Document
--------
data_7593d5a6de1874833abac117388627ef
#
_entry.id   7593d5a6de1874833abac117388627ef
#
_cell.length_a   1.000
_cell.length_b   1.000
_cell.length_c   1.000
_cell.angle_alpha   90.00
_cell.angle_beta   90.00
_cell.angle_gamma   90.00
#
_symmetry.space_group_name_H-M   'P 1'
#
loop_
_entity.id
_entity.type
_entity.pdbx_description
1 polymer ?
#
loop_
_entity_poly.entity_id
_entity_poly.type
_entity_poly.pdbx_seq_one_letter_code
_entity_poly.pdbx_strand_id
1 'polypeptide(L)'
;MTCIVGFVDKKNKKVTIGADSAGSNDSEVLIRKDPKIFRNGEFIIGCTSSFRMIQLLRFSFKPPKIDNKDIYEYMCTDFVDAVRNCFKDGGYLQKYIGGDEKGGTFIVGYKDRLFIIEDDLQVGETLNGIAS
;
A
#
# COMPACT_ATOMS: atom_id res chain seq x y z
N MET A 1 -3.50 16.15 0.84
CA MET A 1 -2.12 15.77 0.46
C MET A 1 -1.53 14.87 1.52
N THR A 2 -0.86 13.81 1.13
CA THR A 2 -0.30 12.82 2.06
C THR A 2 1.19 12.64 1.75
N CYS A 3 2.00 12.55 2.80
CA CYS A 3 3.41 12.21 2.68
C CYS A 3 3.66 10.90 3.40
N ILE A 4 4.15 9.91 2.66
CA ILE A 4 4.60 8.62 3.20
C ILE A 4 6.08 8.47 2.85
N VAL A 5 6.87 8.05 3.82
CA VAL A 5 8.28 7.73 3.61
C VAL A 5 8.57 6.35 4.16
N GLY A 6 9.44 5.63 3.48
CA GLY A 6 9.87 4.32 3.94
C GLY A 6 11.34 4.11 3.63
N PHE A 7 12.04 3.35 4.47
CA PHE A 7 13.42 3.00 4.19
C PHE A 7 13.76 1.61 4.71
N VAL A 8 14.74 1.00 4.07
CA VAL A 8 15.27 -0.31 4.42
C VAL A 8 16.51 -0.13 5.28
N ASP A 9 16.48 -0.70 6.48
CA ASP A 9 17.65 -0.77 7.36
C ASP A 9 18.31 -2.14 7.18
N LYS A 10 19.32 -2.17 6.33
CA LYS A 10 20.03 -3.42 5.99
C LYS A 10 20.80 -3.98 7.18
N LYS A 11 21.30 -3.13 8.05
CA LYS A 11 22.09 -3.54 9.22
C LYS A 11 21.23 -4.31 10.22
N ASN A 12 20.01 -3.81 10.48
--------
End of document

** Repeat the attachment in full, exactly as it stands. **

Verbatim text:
data_7593d5a6de1874833abac117388627ef
#
_entry.id   7593d5a6de1874833abac117388627ef
#
_cell.length_a   1.000
_cell.length_b   1.000
_cell.length_c   1.000
_cell.angle_alpha   90.00
_cell.angle_beta   90.00
_cell.angle_gamma   90.00
#
_symmetry.space_group_name_H-M   'P 1'
#
loop_
_entity.id
_entity.type
_entity.pdbx_description
1 polymer ?
#
loop_
_entity_poly.entity_id
_entity_poly.type
_entity_poly.pdbx_seq_one_letter_code
_entity_poly.pdbx_strand_id
1 'polypeptide(L)'
;MTCIVGFVDKKNKKVTIGADSAGSNDSEVLIRKDPKIFRNGEFIIGCTSSFRMIQLLRFSFKPPKIDNKDIYEYMCTDFVDAVRNCFKDGGYLQKYIGGDEKGGTFIVGYKDRLFIIEDDLQVGETLNGIAS
;
A
#
# COMPACT_ATOMS: atom_id res chain seq x y z
N MET A 1 -3.50 16.15 0.84
CA MET A 1 -2.12 15.77 0.46
C MET A 1 -1.53 14.87 1.52
N THR A 2 -0.86 13.81 1.13
CA THR A 2 -0.30 12.82 2.06
C THR A 2 1.19 12.64 1.75
N CYS A 3 2.00 12.55 2.80
CA CYS A 3 3.41 12.21 2.68
C CYS A 3 3.66 10.90 3.40
N ILE A 4 4.15 9.91 2.66
CA ILE A 4 4.60 8.62 3.20
C ILE A 4 6.08 8.47 2.85
N VAL A 5 6.87 8.05 3.82
CA VAL A 5 8.28 7.73 3.61
C VAL A 5 8.57 6.35 4.16
N GLY A 6 9.44 5.63 3.48
CA GLY A 6 9.87 4.32 3.94
C GLY A 6 11.34 4.11 3.63
N PHE A 7 12.04 3.35 4.47
CA PHE A 7 13.42 3.00 4.19
C PHE A 7 13.76 1.61 4.71
N VAL A 8 14.74 1.00 4.07
CA VAL A 8 15.27 -0.31 4.42
C VAL A 8 16.51 -0.13 5.28
N ASP A 9 16.48 -0.70 6.48
CA ASP A 9 17.65 -0.77 7.36
C ASP A 9 18.31 -2.14 7.18
N LYS A 10 19.32 -2.17 6.33
CA LYS A 10 20.03 -3.42 5.99
C LYS A 10 20.80 -3.98 7.18
N LYS A 11 21.30 -3.13 8.05
CA LYS A 11 22.09 -3.54 9.22
C LYS A 11 21.23 -4.31 10.22
N ASN A 12 20.01 -3.81 10.48